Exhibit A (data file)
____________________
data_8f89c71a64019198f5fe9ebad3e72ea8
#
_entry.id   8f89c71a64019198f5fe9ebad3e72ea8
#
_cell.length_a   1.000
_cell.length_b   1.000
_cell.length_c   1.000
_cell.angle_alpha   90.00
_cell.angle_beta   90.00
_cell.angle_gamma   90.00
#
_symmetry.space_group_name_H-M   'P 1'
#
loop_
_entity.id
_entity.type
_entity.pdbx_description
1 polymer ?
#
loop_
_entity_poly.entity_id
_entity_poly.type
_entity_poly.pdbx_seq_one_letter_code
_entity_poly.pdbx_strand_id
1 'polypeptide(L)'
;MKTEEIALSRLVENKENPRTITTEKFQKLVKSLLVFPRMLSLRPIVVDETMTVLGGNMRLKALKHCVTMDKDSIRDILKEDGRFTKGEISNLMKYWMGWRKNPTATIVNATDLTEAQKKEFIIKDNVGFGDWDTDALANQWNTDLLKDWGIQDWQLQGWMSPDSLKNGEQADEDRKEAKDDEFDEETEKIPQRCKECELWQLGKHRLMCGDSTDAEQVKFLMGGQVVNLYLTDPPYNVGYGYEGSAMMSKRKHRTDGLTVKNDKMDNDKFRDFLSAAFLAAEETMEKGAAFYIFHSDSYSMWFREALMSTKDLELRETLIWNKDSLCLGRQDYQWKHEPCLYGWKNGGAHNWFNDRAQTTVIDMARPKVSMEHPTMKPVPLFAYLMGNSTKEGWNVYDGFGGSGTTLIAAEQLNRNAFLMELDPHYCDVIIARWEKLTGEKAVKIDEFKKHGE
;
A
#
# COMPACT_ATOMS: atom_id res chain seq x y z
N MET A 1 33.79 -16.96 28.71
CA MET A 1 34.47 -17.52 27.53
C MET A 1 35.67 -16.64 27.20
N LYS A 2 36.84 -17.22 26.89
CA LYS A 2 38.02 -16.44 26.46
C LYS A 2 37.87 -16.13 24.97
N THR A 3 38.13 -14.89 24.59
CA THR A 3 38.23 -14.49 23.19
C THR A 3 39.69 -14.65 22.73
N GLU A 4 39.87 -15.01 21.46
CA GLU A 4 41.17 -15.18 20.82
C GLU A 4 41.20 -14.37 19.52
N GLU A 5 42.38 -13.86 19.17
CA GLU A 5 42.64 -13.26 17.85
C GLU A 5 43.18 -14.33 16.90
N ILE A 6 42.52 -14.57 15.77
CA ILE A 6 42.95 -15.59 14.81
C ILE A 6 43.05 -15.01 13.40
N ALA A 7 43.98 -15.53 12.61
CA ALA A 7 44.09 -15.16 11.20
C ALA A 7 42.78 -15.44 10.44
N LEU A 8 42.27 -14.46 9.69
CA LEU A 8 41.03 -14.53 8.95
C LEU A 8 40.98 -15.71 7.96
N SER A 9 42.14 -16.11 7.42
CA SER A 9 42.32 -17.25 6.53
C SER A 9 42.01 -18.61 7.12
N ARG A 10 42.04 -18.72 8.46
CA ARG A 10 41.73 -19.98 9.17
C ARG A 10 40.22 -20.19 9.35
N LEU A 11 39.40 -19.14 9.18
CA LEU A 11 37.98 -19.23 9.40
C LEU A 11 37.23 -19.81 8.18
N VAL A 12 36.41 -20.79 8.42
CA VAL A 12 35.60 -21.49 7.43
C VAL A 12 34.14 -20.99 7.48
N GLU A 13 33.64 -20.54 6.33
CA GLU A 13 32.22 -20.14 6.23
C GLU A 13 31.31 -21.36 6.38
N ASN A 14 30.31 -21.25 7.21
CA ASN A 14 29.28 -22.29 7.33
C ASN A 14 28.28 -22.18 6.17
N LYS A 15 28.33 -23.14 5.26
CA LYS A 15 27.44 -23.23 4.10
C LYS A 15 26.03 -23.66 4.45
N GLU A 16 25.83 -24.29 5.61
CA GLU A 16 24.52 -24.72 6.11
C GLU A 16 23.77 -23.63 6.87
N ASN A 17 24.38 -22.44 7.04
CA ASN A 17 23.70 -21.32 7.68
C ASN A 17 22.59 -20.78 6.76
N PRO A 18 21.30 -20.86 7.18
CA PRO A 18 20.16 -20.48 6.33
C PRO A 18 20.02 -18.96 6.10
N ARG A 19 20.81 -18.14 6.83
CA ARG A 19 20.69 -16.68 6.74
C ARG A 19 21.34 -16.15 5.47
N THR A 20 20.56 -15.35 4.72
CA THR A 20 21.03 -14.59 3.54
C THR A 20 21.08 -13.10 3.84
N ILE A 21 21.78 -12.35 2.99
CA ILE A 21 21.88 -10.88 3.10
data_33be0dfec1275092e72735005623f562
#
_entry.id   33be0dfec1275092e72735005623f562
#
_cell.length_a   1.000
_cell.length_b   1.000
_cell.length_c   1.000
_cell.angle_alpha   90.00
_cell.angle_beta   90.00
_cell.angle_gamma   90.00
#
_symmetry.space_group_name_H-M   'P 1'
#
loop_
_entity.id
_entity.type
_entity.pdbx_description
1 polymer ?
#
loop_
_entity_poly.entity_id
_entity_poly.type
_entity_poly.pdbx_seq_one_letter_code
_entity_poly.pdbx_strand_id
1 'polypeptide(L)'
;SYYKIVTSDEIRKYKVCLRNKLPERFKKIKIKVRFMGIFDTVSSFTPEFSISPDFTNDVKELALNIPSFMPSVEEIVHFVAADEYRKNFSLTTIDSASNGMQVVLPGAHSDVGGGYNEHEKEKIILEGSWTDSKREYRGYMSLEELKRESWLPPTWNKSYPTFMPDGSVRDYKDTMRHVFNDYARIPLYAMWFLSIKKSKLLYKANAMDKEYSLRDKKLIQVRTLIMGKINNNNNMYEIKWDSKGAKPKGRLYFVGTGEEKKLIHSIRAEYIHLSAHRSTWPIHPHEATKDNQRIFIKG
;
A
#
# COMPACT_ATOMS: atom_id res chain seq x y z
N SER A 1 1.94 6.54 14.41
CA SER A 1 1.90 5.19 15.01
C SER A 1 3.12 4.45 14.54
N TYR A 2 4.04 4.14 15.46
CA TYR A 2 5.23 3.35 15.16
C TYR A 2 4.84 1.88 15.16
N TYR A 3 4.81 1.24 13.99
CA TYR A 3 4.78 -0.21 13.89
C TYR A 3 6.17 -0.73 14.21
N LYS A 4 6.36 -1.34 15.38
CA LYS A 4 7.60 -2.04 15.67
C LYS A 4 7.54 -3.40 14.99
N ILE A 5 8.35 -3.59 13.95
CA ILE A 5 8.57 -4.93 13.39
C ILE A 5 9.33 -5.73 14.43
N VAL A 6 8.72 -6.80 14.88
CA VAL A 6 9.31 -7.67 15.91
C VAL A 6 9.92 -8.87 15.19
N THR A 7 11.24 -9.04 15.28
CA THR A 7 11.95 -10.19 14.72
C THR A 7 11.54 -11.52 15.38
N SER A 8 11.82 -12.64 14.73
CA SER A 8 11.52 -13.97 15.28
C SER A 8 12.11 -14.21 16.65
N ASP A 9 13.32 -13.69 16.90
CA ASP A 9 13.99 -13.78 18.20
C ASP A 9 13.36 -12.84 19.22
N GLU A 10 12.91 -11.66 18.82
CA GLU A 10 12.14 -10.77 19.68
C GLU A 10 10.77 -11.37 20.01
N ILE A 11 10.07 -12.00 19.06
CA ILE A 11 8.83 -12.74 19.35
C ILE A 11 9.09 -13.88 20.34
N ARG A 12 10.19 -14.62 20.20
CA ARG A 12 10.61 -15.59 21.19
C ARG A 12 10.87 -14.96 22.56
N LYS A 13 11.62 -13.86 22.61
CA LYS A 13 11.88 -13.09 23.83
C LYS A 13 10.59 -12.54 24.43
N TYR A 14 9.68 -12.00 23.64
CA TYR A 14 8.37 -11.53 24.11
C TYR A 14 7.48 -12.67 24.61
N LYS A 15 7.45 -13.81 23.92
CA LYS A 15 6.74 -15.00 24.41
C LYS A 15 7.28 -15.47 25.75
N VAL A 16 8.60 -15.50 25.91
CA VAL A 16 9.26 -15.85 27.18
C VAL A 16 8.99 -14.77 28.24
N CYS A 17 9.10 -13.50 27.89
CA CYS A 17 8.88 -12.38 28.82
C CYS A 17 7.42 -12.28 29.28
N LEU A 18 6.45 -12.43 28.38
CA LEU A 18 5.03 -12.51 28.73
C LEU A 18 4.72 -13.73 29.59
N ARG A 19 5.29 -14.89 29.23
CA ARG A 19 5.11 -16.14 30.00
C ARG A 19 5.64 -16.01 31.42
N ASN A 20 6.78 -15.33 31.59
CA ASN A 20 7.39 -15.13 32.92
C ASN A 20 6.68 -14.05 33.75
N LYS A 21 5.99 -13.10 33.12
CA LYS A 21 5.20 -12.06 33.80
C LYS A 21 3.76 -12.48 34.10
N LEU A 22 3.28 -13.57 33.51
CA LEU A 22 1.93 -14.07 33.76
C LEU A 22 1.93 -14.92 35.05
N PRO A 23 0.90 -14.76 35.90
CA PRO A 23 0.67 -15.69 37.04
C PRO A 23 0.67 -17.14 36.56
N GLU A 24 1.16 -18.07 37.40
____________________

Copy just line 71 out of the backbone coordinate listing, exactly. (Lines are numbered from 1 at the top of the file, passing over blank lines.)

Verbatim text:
CA ASN A 14 29.28 -22.29 7.33